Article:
Who made you buy more shit?
The first of the many forgettable Jay Z/Beyoncé collaborations on Jay Z albums (more of that later), “03 Bonnie & Clyde” managed to be so forgettable that it became unforgettable. No one will ever forget how forgettable that song was (especially because they have a great collab out now, which makes a dud like this an even bigger head-scratcher). And yet. Despite the song’s aggressive forgettableness, the video impacted America in a way few others have.
If you recall, Beyoncé appeared wearing shoes that looked like someone got high, glued stiletto heels to a pair of butter Tims, and tried to smoke those shows. But before any of us could ask, “What the fuck did Tina design for her feet this time?,” Jay Z addressed our concerns:
“Manolo Blahnik Timbs, Aviator lens 600 drops, Hercedes Benz/The only time you wear Burberry to swim…”
Soon after the video premiered, you began to see these shoes. And by "see these shoes," I mean spot these fuckers like a paranoid schizophrenic finding signs of the moon hoax in his/her breakfast cereal. Which is to say, everywhere.
It didn’t matter that only 1% of them were actual Manolo Blahniks, or that 40% of them were Steve Madden knockoffs, or even that the other 59% were either bought at Rainbow or outside of a barbershop bathroom. For a period of three years, you could not leave the house without seeing a woman in a pair of brown or pink or blue or camo Timberland heels. One two-second appearance in one forgettable video for a forgettable song changed the footwear of an entire nation of women for 36 months. Which is a crazy, almost Manchurian Candidate-level of influence.
But this pales in comparison to what Jay Z did for phones.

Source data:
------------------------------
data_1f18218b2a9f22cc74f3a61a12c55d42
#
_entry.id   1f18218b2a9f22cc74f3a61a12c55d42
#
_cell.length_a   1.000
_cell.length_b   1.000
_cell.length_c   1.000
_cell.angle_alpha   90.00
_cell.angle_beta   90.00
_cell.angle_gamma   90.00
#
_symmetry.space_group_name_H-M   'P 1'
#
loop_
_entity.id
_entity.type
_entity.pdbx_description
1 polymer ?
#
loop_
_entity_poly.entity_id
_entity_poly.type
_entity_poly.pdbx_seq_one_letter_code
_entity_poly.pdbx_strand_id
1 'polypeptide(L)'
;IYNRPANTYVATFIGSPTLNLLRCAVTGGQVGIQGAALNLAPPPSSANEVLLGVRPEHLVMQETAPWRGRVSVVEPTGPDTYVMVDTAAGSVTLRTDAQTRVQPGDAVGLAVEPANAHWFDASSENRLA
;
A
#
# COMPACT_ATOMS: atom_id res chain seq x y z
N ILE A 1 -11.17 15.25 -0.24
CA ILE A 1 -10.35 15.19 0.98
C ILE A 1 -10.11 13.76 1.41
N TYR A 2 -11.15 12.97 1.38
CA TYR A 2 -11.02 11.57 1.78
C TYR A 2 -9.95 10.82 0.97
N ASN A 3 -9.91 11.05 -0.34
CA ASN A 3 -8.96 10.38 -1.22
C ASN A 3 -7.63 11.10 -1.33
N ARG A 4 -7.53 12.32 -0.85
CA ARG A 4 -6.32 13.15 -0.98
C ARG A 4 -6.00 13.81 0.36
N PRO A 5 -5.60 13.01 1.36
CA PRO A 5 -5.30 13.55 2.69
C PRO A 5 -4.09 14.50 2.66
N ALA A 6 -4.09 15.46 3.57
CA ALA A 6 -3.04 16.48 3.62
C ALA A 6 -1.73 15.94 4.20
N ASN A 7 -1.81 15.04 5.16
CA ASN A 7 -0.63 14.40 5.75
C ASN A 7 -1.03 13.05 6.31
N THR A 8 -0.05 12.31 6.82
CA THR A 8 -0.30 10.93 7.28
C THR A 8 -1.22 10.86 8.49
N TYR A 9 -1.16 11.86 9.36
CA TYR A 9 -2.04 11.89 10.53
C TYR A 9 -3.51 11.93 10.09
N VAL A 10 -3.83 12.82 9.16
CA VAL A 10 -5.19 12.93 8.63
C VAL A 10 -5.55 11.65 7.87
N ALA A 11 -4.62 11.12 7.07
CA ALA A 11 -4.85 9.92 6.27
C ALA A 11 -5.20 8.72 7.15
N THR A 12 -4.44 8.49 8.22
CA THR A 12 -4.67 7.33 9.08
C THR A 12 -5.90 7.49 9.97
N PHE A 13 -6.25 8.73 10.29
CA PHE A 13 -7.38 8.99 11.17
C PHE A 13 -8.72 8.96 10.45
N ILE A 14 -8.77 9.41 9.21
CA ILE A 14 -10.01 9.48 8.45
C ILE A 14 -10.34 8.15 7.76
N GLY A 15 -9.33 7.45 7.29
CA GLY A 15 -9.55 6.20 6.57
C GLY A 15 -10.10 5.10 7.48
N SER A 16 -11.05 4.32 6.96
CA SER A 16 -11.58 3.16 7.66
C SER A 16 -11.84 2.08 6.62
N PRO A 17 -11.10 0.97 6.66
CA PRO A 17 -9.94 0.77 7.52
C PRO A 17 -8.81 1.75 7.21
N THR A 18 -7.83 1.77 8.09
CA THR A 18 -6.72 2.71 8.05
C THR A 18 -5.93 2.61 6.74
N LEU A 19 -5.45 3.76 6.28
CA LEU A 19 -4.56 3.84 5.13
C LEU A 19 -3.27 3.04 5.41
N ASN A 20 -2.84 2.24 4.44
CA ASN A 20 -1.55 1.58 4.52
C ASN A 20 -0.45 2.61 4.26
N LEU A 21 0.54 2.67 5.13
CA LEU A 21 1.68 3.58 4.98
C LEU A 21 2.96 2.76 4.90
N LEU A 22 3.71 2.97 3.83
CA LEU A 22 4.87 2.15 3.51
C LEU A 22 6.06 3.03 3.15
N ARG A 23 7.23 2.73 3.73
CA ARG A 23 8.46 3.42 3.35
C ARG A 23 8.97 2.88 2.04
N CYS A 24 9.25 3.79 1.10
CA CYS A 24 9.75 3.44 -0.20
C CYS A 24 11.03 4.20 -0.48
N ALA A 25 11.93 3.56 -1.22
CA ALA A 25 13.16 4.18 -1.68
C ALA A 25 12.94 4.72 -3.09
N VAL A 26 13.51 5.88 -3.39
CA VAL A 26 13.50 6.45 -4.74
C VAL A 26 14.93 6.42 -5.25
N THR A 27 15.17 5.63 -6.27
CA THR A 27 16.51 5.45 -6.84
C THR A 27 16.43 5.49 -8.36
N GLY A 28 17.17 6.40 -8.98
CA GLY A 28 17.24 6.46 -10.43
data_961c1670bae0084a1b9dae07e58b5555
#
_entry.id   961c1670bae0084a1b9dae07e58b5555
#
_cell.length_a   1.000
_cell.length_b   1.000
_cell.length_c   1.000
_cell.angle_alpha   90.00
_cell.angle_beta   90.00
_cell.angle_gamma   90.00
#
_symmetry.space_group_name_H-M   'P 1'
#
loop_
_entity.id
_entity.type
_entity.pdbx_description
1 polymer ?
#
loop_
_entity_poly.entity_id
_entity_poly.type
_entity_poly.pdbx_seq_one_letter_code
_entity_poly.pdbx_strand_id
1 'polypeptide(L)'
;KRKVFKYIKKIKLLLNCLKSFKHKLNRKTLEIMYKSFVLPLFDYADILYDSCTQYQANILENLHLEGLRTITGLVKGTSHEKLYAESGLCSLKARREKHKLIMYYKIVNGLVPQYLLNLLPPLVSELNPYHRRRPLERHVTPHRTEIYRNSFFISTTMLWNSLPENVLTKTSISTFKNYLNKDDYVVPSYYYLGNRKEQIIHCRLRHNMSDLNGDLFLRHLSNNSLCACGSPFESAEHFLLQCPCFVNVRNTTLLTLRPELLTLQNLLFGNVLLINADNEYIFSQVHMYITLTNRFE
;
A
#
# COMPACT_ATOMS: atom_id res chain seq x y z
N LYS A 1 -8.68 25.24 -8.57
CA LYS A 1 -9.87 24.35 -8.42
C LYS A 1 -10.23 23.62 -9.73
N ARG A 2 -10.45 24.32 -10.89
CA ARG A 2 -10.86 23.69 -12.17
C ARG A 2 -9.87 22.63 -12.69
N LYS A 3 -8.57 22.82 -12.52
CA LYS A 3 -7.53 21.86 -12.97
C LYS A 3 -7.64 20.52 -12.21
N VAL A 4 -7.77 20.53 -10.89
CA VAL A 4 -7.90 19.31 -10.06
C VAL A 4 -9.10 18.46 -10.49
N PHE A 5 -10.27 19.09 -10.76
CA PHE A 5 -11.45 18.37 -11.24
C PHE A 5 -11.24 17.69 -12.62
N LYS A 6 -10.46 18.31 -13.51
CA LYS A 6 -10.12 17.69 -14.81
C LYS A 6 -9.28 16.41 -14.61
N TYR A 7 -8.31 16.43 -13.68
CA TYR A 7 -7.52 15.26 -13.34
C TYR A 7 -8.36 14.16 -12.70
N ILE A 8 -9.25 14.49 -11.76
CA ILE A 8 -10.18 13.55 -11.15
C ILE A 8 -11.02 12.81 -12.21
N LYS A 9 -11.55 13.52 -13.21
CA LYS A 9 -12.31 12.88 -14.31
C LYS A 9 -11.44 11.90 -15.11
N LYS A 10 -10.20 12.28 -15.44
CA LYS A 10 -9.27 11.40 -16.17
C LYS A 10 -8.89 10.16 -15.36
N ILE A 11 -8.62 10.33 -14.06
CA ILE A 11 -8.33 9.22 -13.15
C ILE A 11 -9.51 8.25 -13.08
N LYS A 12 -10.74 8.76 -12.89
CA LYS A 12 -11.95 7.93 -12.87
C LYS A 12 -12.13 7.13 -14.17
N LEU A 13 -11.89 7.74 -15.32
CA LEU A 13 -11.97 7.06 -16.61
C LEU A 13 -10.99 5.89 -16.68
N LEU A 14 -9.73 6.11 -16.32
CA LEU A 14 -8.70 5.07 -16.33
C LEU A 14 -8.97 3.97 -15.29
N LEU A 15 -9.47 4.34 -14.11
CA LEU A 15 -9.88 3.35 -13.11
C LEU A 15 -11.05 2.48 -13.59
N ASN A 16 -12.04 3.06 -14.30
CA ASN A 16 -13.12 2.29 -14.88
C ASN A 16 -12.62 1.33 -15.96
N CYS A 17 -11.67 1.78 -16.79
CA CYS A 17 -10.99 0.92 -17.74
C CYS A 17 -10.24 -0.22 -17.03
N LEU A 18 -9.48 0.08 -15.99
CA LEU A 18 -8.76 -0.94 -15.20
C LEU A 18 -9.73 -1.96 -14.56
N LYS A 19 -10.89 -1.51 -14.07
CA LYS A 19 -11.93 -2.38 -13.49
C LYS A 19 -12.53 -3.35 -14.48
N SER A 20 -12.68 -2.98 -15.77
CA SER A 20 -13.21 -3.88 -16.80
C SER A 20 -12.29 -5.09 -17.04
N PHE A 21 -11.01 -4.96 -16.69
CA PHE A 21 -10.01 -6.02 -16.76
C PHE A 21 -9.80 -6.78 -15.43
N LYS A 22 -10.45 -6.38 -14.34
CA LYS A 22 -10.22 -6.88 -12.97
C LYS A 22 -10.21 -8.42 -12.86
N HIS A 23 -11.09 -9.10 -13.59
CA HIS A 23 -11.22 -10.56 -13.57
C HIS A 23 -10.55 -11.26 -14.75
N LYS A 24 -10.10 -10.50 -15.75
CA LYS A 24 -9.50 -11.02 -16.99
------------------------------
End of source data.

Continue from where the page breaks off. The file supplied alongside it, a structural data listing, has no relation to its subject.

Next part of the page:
Although the monstrosities we carry now suggest otherwise, there was a time when the smallest, slimmest, and sleekest cells were considered the best.
And then the “Excuse Me Miss” video happened. See, during the “Excuse Me Miss” video, Jay Z texts something on his T-Mobile Sidekick.
And then everybody wanted a T-Mobile Sidekick. Like, everybody. No one cared that the display was ivory and Matrix green, or that they broke 17 times a day, or even that you had to carry it in your pocket because having it on your belt clip would have given dozens of small children concussions.
It allowed you to text easily and get on the Internet and be the pretentious dick at the club checking ESPN in the middle of the dance floor because he knows it’ll have some misguided person thinking he's important even though he spent all his money on the latest replacement Sidekick.
Sidekicks eventually went out of style, but the phone's popularity indirectly led to the ubiquity of the cumbersome, do-everything smartphone—a trend that 1) has continued on for over a decade, and 2) can be indirectly traced back to Jay Z.